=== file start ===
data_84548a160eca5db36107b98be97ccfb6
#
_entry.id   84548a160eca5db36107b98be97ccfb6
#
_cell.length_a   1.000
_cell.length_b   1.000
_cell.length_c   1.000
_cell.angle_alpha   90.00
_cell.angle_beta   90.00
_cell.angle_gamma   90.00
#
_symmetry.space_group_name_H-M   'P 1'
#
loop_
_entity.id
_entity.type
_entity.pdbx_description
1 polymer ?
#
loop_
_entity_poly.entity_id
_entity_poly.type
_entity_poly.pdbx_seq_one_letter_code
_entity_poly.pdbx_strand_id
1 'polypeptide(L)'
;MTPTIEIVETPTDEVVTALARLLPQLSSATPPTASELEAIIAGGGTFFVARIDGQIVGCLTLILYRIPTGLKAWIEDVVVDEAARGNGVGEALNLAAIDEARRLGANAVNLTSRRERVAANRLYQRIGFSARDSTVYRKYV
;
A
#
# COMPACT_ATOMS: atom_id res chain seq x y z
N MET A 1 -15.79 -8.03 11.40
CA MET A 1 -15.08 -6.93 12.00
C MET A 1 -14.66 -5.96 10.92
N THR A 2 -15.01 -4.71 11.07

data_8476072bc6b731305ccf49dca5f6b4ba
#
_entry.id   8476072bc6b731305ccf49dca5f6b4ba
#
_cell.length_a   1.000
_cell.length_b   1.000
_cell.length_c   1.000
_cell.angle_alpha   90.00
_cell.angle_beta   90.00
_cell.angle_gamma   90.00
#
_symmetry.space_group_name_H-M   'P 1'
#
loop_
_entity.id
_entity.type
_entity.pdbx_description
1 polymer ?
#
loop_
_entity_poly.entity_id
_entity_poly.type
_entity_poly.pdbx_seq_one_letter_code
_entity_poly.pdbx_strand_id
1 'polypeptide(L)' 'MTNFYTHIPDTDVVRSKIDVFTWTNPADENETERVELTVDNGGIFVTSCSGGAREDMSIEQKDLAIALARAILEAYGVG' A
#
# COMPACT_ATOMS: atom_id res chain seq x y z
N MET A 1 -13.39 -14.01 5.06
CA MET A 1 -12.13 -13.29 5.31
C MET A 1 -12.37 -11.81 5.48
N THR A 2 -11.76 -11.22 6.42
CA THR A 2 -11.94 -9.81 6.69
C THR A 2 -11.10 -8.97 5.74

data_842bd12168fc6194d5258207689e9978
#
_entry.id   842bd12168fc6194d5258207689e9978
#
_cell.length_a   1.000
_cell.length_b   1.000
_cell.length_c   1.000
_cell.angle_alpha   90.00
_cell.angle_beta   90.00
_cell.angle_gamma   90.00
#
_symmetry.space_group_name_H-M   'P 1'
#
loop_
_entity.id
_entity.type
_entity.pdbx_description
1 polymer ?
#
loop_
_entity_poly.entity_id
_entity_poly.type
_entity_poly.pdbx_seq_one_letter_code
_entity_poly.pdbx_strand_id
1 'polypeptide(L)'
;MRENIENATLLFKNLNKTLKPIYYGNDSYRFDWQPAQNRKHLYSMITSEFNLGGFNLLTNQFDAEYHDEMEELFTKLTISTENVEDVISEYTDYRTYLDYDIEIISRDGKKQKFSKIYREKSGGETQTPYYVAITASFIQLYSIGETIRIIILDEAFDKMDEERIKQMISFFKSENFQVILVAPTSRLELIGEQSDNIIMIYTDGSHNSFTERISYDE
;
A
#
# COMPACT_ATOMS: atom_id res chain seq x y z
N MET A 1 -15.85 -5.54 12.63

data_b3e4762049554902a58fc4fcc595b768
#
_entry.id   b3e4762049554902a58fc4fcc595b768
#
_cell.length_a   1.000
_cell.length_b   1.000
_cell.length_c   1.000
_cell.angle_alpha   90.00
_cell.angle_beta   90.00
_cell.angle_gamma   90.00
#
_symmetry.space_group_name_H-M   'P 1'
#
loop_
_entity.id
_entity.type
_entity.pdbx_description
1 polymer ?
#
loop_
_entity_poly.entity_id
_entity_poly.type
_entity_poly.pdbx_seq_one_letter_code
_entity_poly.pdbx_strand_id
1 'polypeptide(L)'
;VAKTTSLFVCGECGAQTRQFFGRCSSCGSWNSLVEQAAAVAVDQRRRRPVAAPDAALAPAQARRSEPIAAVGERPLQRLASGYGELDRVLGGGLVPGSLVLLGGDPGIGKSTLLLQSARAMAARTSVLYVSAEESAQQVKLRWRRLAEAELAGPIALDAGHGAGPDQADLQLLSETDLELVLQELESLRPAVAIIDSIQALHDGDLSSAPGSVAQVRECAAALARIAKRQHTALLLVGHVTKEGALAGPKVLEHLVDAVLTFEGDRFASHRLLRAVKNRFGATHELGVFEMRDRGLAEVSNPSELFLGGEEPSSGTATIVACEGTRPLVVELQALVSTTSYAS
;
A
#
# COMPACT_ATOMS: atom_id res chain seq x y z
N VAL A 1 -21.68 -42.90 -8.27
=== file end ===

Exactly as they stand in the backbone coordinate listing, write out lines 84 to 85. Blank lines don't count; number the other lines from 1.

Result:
_entity.pdbx_description
1 polymer ?